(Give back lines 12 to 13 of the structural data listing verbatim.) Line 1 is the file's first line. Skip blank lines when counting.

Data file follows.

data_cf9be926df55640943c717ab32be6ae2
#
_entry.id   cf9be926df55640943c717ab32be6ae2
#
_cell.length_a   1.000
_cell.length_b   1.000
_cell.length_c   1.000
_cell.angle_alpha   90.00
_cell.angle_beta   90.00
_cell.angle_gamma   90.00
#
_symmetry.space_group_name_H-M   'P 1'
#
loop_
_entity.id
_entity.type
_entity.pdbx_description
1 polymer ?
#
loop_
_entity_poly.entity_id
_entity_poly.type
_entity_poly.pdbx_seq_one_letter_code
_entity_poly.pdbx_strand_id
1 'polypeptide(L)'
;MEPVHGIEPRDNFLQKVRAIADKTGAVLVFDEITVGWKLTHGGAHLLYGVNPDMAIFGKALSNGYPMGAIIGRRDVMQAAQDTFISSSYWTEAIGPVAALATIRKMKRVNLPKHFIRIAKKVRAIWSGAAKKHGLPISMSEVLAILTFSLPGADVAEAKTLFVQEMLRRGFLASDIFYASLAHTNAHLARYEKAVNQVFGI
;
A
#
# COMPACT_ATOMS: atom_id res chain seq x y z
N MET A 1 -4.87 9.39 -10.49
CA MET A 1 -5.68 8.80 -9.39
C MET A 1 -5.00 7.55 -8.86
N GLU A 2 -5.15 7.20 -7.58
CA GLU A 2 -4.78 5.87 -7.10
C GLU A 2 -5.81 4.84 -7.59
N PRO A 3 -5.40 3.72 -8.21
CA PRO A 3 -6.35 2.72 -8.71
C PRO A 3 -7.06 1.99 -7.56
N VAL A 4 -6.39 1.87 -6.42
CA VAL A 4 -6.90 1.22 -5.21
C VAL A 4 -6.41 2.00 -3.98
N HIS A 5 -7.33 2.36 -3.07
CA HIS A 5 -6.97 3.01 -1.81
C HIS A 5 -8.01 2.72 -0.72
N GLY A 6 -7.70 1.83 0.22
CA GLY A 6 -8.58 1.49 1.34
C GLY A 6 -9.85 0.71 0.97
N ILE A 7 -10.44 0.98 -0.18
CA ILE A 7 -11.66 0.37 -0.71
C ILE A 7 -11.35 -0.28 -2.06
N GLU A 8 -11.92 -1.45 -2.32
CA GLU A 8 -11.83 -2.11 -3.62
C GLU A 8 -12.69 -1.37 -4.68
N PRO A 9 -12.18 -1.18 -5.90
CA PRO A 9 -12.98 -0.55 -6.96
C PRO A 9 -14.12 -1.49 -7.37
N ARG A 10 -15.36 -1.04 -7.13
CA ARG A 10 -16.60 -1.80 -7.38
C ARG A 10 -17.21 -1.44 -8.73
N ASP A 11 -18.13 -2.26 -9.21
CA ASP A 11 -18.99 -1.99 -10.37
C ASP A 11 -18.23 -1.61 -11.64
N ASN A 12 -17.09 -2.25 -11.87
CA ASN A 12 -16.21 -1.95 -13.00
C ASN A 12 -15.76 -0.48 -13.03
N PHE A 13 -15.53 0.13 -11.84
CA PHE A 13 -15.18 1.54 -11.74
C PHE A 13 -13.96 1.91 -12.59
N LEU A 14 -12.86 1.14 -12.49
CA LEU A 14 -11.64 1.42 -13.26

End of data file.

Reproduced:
_symmetry.space_group_name_H-M   'P 1'
#